Lipstick may brighten your face but may not be good for the rest of you, a study today suggests.
Testing of 32 commonly sold lipsticks and lip glosses found they contain lead, cadmium, chromium, aluminum and five other metals - some at potentially toxic levels, according to researchers at the University of California-Berkeley's School of Public Health.
Prior research has also found lead in lipstick, including a December 2011 survey of 400 varieties by the Food and Drug Administration that found low levels the agency said pose no safety concerns. This UC study looked at more metals and estimated health risks based on their concentrations and typical lipstick use.
"Just finding these metals isn't the issue.It's the levels that matter," says co-author S. Katharine Hammond, professor of environmental health. She says some of the toxic metals are occurring at levels that could pose health problems in the long run.
"This study is saying, 'FDA, wake up and pay attention,' " she says.
When not blotted on tissue or left as kiss marks, lipstick and lip gloss are ingested or absorbed by the user. The health effect depends partly on how often and how heavily the product is applied. The average user applies lipstick 2.3 times daily and ingests 24 milligrams each day, while a heavy user applies it as many as 14 times and ingests an average of 83 milligrams, the UC study says..
For even the average user, the study found that some of the lipsticks could result in excessive exposure to chromium, a carcinogen linked to stomach tumors. High use could potentially cause overexposure to aluminum, cadmium and manganese.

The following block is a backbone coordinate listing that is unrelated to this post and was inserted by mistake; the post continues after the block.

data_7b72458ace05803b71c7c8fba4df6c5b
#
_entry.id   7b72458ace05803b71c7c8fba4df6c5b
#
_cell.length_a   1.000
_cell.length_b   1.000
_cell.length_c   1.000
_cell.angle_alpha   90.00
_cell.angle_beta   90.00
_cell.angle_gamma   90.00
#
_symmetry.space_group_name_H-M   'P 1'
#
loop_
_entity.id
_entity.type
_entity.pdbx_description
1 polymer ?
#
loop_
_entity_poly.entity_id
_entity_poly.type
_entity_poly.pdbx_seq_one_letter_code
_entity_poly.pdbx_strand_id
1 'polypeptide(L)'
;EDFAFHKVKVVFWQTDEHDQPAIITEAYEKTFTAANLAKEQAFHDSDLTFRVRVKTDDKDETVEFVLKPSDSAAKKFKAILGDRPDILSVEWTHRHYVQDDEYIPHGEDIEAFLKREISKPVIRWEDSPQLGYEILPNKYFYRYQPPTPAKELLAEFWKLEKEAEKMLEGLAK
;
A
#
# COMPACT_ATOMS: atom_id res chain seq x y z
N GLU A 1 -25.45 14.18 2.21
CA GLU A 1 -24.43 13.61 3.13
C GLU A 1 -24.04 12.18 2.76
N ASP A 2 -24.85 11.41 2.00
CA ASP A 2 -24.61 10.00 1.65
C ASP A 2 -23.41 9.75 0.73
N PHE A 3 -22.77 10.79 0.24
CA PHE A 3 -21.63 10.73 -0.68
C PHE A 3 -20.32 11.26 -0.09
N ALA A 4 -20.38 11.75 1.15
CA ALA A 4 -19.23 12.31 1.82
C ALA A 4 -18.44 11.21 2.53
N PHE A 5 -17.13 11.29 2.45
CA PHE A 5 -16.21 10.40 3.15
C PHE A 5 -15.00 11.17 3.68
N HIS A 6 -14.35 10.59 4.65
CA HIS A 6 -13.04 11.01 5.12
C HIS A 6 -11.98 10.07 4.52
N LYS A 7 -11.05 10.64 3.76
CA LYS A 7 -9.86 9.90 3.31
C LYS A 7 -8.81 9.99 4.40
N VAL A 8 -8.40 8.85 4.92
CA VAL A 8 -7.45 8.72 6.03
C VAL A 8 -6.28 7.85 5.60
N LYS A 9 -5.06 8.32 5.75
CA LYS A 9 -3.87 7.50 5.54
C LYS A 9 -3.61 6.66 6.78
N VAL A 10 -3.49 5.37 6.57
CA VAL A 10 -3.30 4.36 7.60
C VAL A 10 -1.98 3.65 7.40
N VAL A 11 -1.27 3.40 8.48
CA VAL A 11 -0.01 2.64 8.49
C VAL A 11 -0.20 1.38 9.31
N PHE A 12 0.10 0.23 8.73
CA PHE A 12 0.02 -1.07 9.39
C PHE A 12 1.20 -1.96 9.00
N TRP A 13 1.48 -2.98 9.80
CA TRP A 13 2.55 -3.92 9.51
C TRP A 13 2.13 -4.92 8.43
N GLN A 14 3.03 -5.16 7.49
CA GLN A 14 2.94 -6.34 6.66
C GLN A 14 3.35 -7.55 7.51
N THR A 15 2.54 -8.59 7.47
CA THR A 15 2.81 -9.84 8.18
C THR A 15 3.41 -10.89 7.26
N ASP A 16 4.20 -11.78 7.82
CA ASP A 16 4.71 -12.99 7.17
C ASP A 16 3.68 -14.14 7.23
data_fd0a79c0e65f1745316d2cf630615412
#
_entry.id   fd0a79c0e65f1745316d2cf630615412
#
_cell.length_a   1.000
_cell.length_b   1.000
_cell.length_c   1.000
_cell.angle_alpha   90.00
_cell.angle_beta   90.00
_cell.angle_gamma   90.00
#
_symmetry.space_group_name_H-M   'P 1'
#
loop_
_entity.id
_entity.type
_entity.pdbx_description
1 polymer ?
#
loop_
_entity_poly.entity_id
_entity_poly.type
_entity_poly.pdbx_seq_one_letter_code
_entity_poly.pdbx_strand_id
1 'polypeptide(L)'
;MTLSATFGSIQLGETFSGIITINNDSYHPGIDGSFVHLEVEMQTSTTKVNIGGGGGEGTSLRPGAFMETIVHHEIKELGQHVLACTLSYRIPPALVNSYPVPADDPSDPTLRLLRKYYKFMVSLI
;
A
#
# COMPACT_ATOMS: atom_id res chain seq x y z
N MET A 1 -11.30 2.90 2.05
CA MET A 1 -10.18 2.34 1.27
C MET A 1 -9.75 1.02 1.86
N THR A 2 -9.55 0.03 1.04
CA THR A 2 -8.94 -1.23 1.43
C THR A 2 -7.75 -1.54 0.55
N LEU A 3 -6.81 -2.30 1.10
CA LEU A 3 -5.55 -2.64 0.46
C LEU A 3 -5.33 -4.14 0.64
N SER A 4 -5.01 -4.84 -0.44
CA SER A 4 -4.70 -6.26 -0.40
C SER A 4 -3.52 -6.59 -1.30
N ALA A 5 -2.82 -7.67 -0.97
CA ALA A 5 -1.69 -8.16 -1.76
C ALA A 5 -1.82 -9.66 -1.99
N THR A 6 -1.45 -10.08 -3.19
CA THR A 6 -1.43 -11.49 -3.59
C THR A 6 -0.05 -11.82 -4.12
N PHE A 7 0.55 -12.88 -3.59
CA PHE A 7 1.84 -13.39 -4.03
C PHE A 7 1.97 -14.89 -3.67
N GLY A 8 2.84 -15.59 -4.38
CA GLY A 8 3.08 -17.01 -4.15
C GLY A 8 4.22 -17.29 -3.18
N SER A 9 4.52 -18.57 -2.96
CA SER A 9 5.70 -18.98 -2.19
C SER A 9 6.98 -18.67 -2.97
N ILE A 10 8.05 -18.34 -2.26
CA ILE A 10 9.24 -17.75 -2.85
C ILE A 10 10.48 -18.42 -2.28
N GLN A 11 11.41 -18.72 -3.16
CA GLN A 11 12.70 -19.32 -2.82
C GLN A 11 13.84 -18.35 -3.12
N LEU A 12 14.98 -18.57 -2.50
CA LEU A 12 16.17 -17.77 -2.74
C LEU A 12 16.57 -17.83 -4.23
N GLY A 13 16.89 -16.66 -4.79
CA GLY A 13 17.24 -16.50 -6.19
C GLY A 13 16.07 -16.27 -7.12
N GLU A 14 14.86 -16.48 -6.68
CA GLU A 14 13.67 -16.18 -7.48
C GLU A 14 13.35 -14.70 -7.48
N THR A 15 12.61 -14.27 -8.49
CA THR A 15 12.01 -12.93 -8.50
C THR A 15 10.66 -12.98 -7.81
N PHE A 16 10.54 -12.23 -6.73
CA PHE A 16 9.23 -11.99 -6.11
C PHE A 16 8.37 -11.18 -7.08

"Lead is not the metal of most concern," Hammond says, noting it was found in 24 of the products but at levels generally lower than the acceptable daily intake. Still, since no level of lead exposure is considered safe for children, she discourages kids from playing with lipstick or using it for beauty contests.
"I don't think people should panic," she hastens, saying that not all lipstick needs to be tossed in the trash. "But if you use it several times every day, you may want to think about it." Her basic advice: "Use it less."
In a statement from the Personal Care Products Council, chief toxicologist Linda Loretz cautions that the finding of trace amounts of metals needs to be put in context, given their natural presence in air, soil and water. "Food is a primary source for many of these naturally present metals, and exposure from lip products is minimal in comparison," Loretz says. An example: Trace amounts of chromium or cadmium from lip products, as measured in the UC report, are less than 1% of the exposure that people could get from their diet, she says.
Hammond says the results are preliminary and more research needs to be done, because there's no U.S. standards for metal content in cosmetics. The European Union views cadmium, chromium and lead as unacceptable ingredients, at any level, in cosmetic products
Although the study is small, Hammond says, the 32 tested products are common brands sold in stores nationwide. The study was partly funded by the National Institutes of Health and the National Institute for Occupational Safety and Health Education Research Center. Its findings appear in the the peer-reviewed journal Environmental Health Perspectives.